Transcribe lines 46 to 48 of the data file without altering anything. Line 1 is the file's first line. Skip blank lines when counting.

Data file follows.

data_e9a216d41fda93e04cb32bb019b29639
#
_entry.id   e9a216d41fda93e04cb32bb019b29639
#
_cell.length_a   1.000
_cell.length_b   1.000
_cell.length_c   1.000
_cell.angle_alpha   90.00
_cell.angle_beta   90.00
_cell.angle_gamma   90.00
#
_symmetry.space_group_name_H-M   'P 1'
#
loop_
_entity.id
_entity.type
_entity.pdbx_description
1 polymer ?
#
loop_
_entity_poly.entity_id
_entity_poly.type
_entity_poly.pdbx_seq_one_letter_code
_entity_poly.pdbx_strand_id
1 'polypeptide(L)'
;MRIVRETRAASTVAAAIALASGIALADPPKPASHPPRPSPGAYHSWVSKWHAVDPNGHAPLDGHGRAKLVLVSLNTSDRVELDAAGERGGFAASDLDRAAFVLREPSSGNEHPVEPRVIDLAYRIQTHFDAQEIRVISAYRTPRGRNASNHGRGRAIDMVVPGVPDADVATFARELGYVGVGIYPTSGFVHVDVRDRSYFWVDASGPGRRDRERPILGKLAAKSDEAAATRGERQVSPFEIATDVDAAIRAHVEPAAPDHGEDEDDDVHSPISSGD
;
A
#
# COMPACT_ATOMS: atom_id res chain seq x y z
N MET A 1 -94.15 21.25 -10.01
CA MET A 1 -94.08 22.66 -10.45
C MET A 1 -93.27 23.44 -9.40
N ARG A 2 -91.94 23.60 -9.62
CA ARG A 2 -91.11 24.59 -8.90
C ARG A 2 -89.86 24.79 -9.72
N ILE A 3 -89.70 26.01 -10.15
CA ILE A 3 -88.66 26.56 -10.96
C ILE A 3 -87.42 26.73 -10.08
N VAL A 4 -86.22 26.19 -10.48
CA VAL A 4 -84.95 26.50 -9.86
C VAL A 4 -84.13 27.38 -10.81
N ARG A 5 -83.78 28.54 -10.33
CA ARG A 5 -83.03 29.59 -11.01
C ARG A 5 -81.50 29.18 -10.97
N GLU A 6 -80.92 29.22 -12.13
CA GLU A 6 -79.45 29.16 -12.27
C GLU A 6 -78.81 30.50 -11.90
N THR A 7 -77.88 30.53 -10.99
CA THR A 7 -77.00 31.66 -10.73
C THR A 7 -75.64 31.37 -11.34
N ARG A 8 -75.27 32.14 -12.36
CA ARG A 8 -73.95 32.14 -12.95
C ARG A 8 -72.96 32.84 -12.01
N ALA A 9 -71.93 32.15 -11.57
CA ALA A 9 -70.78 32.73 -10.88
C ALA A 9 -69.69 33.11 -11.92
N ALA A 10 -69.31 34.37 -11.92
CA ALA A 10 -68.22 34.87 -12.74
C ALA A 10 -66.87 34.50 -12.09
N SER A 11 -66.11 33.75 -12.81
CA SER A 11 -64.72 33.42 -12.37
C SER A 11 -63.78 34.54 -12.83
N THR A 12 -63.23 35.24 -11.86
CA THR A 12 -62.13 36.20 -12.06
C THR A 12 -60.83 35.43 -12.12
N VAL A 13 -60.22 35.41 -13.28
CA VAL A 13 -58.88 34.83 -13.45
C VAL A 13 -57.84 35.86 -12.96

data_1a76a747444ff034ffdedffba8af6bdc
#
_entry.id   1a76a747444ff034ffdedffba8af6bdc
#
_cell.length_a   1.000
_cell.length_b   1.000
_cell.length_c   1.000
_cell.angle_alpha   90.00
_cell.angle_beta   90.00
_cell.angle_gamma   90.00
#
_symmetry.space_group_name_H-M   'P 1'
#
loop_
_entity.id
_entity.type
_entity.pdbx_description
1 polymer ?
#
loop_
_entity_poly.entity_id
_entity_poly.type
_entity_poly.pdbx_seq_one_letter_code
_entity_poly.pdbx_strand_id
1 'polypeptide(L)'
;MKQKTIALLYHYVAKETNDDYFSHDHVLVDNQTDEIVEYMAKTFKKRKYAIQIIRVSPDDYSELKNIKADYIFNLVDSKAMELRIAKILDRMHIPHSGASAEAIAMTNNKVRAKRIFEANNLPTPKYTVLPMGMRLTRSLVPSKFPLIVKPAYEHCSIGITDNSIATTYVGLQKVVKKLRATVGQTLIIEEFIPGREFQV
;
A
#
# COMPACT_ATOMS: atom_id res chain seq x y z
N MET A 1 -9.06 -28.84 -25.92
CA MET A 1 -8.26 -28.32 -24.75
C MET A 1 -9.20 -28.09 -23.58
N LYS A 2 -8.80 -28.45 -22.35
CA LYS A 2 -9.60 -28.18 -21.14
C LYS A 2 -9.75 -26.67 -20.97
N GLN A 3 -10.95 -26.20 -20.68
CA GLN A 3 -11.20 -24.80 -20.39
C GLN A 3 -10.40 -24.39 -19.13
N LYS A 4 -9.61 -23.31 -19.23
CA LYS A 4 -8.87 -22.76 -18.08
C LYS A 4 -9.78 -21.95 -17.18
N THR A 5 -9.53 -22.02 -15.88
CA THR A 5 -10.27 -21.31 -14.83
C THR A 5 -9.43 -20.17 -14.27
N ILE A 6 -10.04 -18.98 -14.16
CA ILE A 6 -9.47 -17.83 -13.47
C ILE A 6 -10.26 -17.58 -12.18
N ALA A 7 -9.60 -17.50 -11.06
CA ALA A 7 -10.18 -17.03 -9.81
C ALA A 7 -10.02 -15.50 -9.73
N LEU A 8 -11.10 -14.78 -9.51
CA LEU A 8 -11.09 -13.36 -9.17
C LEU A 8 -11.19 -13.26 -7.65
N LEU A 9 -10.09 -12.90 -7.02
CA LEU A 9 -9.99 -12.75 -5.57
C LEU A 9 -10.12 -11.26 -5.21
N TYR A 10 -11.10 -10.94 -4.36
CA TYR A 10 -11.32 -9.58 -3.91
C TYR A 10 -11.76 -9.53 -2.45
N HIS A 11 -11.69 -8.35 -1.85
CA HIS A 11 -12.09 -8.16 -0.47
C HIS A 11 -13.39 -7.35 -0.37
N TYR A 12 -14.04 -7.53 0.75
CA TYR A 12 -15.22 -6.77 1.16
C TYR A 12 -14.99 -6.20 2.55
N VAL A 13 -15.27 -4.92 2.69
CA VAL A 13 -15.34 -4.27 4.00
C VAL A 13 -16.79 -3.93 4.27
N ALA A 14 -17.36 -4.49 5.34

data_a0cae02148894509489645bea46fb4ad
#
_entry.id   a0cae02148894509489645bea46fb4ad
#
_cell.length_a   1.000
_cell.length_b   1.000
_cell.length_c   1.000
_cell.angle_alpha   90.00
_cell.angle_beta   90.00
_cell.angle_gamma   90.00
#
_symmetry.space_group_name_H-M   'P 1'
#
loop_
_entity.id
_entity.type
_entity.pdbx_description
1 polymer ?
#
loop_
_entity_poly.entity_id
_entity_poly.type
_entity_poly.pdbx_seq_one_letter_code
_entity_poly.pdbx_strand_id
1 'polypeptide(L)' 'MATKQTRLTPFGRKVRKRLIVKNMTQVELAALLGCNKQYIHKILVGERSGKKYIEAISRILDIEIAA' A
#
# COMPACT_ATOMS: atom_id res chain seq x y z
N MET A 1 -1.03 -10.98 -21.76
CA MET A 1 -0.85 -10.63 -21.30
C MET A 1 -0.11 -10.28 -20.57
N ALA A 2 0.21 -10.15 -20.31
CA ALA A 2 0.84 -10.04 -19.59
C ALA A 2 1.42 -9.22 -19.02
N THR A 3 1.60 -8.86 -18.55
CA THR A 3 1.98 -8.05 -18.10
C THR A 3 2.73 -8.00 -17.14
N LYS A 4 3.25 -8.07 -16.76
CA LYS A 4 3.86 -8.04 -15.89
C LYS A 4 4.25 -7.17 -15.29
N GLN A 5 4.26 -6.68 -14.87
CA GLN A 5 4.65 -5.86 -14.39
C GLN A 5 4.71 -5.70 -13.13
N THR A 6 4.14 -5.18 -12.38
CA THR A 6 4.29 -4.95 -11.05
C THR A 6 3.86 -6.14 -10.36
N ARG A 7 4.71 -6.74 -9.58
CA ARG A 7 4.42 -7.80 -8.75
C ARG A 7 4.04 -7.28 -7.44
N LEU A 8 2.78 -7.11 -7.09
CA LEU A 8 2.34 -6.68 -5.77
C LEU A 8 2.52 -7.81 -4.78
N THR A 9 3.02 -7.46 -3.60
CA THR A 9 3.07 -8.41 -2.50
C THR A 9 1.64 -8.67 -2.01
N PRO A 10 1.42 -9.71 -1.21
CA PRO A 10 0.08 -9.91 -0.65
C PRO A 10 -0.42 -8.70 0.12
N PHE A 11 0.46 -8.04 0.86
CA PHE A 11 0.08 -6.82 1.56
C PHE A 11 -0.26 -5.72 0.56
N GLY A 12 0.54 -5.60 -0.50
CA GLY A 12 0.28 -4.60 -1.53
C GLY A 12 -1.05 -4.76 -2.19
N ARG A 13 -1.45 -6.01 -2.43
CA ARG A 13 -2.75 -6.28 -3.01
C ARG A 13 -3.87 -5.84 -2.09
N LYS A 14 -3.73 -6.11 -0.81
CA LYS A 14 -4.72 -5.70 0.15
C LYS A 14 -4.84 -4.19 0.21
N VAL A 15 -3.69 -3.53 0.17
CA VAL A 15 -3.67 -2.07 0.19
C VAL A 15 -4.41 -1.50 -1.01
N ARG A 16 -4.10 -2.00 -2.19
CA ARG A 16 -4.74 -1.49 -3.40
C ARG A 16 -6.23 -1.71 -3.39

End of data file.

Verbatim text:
N GLU A 6 -80.92 29.22 -12.13
CA GLU A 6 -79.45 29.16 -12.27
C GLU A 6 -78.81 30.50 -11.90